You won't find me arguing with this one. Physical activity uses up energy, for sure. But if fatigue is keeping you from your routine, consider backing off a little. Many of us tend to go "all in" when we get serious about a lifestyle change. But there's no need to do that with exercise. Try something a little less strenuous until your body gets accustomed to it. Go slow and work your way up gradually.
Exercise isn't fun
It's true, lots of people don't exercise because they just don't enjoy it for one reason or another. It's also true that lots of people don't like to cook, but they still have to eat, so they figure out a tolerable compromise. It can be the same way with physical activity. Don't like to exercise? Maybe finding a podcast, an audio book, or going to a nature preserve to watch birds would make walking more tolerable. Or turn it into a social event - consider taking up pickleball with some friends, or joining a dance class with a friend or partner. Don't want others to see you sweat? Try some yoga or other workout videos from YouTube and do it by yourself when no one's watching! There are lots of ways to get activity in, and if you try you're liable to find at least one that you can tolerate (or even enjoy!).
Joint pain makes it too hard to exercise
There's no doubt that joint pain can make it difficult to be physically active. But that doesn't mean it's impossible. The arthritis foundation recommends regular exercise for those with osteoarthritis. Eventually it helps relieve stiffness and pain, and will make daily activities easier. To get over that initial hump, the arthritis foundation suggests starting slow, and doing a variety of activities at a pace that suits you. You can even ask for help from a physical therapist to find the mix of activities that's right for you.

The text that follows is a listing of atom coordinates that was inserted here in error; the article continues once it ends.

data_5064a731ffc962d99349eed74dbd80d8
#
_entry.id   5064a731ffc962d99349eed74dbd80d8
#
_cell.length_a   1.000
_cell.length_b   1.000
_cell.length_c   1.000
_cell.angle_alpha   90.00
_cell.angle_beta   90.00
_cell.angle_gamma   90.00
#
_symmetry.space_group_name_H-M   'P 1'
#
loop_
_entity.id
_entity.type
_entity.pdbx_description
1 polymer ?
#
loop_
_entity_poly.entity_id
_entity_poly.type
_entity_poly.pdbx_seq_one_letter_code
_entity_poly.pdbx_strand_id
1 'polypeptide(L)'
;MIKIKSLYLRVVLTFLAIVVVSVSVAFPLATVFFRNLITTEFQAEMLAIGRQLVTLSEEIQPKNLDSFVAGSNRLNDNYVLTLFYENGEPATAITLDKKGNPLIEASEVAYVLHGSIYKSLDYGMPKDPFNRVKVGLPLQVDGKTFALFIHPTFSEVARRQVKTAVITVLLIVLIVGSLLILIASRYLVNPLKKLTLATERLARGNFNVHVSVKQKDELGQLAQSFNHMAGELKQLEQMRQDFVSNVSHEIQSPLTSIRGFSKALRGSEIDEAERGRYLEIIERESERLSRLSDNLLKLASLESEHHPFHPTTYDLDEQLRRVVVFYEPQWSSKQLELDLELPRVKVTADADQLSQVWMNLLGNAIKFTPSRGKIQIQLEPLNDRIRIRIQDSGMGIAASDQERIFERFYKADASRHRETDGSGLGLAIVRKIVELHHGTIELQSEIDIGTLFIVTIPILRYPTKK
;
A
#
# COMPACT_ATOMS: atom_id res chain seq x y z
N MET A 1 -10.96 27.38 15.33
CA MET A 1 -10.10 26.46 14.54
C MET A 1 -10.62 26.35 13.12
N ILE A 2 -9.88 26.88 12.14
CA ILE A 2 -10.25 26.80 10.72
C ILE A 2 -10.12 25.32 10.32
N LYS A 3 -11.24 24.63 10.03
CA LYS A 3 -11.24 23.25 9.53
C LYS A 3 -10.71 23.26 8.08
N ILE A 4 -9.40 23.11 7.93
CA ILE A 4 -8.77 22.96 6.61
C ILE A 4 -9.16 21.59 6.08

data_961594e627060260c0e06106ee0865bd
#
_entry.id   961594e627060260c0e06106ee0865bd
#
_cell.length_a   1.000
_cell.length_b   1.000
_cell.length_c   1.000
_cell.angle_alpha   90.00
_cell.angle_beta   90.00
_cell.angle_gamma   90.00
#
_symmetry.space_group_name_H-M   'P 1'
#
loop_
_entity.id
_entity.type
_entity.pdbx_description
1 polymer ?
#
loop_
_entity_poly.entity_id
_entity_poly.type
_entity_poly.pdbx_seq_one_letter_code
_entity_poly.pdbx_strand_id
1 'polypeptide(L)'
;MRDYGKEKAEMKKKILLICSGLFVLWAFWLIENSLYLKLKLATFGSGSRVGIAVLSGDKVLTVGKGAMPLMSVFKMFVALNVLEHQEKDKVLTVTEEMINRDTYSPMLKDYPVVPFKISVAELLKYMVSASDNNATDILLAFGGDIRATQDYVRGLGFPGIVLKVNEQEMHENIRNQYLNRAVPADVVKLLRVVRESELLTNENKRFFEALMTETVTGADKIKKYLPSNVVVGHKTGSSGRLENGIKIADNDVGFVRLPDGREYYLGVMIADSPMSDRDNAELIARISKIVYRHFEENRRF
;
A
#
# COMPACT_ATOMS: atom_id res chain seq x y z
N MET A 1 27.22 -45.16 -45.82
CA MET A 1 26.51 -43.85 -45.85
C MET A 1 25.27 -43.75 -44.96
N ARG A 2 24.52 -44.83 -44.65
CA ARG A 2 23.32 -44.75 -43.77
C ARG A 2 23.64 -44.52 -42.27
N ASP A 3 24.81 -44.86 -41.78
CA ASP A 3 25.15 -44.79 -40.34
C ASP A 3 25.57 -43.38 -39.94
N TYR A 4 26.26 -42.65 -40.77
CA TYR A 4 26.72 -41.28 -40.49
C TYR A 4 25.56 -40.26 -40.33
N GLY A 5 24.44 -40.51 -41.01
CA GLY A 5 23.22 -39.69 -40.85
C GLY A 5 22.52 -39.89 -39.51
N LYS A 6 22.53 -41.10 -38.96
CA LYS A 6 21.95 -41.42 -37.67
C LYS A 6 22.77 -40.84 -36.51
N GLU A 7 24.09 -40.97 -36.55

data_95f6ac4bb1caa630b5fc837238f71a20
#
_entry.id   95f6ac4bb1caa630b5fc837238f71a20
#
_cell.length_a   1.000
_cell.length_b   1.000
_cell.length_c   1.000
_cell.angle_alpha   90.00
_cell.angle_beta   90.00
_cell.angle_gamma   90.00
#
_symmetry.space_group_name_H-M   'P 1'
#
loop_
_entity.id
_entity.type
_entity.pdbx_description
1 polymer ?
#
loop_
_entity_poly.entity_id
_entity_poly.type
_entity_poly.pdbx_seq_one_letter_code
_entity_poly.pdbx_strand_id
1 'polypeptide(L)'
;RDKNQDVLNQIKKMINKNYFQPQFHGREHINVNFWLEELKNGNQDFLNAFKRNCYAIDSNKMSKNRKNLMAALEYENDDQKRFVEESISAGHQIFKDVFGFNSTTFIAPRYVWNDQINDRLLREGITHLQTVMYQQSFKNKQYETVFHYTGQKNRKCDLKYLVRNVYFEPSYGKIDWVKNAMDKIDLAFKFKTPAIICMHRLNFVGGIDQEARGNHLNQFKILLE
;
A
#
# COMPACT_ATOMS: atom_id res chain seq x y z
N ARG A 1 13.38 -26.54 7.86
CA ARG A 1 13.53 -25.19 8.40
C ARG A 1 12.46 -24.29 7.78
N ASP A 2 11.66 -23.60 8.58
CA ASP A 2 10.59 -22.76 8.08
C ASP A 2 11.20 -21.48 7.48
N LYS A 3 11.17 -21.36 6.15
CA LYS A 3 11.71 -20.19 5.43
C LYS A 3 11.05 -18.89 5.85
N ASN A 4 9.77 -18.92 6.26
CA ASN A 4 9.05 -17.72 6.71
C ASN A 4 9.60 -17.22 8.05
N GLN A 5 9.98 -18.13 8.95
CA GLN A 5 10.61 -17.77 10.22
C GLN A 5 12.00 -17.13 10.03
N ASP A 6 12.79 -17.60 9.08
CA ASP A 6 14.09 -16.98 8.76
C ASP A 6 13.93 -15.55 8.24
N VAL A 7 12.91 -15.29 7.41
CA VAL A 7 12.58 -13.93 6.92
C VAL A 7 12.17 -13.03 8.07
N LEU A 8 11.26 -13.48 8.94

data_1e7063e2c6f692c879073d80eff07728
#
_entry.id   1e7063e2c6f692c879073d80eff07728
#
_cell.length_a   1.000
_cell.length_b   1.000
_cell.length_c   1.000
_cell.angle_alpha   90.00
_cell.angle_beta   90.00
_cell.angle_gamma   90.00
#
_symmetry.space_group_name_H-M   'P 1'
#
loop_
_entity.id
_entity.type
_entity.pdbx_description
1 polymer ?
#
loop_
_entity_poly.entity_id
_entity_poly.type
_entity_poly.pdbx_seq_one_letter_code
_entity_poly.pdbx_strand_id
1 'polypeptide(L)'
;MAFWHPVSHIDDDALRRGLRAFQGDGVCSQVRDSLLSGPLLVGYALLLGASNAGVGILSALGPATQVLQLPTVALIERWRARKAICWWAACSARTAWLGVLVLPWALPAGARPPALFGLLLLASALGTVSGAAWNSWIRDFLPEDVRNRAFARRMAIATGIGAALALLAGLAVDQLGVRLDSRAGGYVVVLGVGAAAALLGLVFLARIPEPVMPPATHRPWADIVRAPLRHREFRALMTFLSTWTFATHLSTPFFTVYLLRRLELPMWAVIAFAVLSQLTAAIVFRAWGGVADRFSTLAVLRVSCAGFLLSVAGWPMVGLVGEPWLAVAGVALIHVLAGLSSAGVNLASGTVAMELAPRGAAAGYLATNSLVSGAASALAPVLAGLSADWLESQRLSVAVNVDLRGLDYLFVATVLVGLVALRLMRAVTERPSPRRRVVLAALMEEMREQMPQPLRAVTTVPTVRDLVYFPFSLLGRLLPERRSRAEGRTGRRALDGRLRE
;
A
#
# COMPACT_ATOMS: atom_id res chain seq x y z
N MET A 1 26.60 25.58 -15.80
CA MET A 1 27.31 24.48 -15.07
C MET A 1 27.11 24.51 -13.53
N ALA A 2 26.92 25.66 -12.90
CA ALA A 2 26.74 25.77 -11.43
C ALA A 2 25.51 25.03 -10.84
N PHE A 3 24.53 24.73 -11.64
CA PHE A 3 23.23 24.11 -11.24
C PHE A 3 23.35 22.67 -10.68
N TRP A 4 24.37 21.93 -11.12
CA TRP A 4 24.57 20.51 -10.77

But here's the good news --
The current recommendation for physical activity is for adults to get about 150 minutes every week. That's just 1/2 hour five times weekly, and it doesn't have to be 30 minutes all at one time, either. The activity should be at least moderately strenuous, and you can go for a mix of aerobic, weight-bearing, and strengthening exercises. No need to do the same thing every day. Here are some suggestions for getting started.
But the best news is this -- any amount of physical activity is better than none. Take the stairs instead of the elevator. Park further away from the entrance of a building. Consider using a desk that allows you to stand while working. And housework and yardwork count, too!
If you're not already getting the recommended amount of exercise, consider making physical activity a priority in your life. It's okay to start slow, but get started on something. As hard as it may be, your health and sense of well-being will be big winners. You may even come to enjoy it!
Are you having trouble making the commitment to get regular activity? Or do you have suggestions for those who are? Please comment in the space below, or contact us directly at BetterMyMeds. We love hearing from you!